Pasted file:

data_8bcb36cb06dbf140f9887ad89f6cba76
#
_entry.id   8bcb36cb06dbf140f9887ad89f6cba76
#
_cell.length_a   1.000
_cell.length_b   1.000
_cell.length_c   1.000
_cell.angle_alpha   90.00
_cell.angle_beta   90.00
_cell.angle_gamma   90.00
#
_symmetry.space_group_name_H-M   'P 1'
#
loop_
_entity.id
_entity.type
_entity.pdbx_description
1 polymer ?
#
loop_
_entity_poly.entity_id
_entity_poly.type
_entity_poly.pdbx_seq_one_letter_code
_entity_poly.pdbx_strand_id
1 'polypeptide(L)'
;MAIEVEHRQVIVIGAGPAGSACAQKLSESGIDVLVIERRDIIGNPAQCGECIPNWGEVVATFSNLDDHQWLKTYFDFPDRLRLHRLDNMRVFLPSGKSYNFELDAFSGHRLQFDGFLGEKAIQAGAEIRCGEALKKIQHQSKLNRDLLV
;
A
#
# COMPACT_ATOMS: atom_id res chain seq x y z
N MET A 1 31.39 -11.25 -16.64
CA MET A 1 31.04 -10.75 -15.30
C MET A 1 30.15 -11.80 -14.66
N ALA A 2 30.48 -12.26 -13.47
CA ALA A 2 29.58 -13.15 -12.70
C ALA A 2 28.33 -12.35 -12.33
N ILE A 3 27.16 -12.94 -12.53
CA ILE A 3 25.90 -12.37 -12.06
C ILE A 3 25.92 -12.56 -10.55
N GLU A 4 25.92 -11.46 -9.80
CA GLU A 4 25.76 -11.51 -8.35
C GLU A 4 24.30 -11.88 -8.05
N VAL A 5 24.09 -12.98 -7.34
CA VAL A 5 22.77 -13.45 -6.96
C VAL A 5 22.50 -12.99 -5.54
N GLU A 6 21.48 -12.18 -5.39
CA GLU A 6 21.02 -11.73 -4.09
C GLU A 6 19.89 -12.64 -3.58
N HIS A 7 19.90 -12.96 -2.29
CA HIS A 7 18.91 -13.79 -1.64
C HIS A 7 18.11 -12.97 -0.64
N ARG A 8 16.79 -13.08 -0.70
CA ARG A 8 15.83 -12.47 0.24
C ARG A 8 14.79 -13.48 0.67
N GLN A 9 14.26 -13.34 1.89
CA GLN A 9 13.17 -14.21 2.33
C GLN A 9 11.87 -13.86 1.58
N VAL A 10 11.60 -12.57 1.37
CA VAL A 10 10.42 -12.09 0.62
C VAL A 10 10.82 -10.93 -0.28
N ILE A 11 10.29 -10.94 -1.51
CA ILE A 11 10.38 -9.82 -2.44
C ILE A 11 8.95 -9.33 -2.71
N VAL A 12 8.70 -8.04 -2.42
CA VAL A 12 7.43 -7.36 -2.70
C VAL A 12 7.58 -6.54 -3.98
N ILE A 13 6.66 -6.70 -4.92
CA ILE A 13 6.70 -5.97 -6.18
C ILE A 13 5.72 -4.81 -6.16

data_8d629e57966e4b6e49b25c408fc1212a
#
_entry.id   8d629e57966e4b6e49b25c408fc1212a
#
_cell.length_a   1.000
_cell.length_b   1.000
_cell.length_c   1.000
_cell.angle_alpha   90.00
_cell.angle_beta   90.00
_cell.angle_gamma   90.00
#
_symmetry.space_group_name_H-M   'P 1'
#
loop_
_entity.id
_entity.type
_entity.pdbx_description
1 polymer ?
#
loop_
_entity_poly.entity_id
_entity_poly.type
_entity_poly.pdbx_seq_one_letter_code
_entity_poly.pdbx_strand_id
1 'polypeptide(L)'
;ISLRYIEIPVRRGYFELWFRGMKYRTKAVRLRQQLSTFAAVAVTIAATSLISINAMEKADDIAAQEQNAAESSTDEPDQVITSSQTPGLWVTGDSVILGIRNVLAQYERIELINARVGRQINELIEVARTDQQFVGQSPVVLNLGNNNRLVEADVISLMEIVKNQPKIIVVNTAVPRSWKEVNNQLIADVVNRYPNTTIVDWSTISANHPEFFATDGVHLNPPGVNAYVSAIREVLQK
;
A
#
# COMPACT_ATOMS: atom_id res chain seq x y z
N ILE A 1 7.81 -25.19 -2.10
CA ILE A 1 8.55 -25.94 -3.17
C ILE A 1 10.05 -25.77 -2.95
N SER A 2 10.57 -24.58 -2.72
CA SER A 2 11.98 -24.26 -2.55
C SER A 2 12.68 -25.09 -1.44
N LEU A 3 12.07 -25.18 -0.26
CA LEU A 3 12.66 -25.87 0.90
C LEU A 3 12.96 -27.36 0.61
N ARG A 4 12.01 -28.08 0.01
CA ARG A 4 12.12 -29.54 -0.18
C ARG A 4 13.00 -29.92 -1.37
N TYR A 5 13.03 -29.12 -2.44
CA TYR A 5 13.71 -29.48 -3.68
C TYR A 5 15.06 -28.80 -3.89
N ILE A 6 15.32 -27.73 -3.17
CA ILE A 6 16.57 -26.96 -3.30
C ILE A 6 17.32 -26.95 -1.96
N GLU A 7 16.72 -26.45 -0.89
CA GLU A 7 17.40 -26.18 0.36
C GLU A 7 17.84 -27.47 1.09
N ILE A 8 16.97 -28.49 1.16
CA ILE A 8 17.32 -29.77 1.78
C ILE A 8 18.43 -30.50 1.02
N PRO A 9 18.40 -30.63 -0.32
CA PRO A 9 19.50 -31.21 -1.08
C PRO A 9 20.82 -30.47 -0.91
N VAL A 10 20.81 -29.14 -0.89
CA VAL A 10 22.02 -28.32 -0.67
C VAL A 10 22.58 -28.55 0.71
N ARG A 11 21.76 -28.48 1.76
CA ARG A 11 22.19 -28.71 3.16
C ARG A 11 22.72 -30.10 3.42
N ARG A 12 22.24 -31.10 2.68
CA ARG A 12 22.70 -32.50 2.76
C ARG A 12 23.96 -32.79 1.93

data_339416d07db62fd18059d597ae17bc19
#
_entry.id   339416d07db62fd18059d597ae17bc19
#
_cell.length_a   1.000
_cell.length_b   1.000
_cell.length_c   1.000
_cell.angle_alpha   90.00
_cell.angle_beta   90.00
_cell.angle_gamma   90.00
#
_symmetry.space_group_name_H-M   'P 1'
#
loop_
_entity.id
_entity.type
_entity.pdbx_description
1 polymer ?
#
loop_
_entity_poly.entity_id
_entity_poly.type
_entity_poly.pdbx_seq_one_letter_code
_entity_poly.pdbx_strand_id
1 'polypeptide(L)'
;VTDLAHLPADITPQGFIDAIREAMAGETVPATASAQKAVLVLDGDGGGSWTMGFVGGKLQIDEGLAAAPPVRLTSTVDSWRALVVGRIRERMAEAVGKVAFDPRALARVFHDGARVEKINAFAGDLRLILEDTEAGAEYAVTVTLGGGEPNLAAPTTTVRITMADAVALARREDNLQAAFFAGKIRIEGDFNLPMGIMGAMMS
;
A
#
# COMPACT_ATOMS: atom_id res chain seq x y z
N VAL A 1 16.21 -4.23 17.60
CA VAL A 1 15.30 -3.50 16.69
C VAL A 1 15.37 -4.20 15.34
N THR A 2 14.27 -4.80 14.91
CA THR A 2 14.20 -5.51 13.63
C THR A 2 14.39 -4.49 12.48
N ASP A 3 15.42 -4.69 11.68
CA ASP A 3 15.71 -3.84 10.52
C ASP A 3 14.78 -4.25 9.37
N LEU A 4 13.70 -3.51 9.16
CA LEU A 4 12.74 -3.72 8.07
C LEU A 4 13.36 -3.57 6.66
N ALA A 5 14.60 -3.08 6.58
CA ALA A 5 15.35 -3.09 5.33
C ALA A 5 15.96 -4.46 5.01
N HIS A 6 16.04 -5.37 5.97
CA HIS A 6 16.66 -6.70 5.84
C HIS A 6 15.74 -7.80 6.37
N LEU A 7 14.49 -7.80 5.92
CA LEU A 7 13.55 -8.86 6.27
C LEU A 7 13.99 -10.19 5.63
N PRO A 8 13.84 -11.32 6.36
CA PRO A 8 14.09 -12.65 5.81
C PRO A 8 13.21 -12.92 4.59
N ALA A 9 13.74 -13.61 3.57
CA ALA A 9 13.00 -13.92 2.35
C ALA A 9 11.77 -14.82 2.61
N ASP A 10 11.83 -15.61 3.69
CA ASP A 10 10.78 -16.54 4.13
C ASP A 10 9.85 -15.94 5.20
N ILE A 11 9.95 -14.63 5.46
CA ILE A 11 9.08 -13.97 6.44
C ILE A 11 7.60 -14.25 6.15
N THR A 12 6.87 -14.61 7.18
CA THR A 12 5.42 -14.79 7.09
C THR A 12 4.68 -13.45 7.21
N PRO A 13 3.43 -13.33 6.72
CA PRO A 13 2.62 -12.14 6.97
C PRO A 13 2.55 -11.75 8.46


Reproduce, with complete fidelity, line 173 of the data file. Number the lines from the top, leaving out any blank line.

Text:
CA ASP A 3 15.71 -3.84 10.52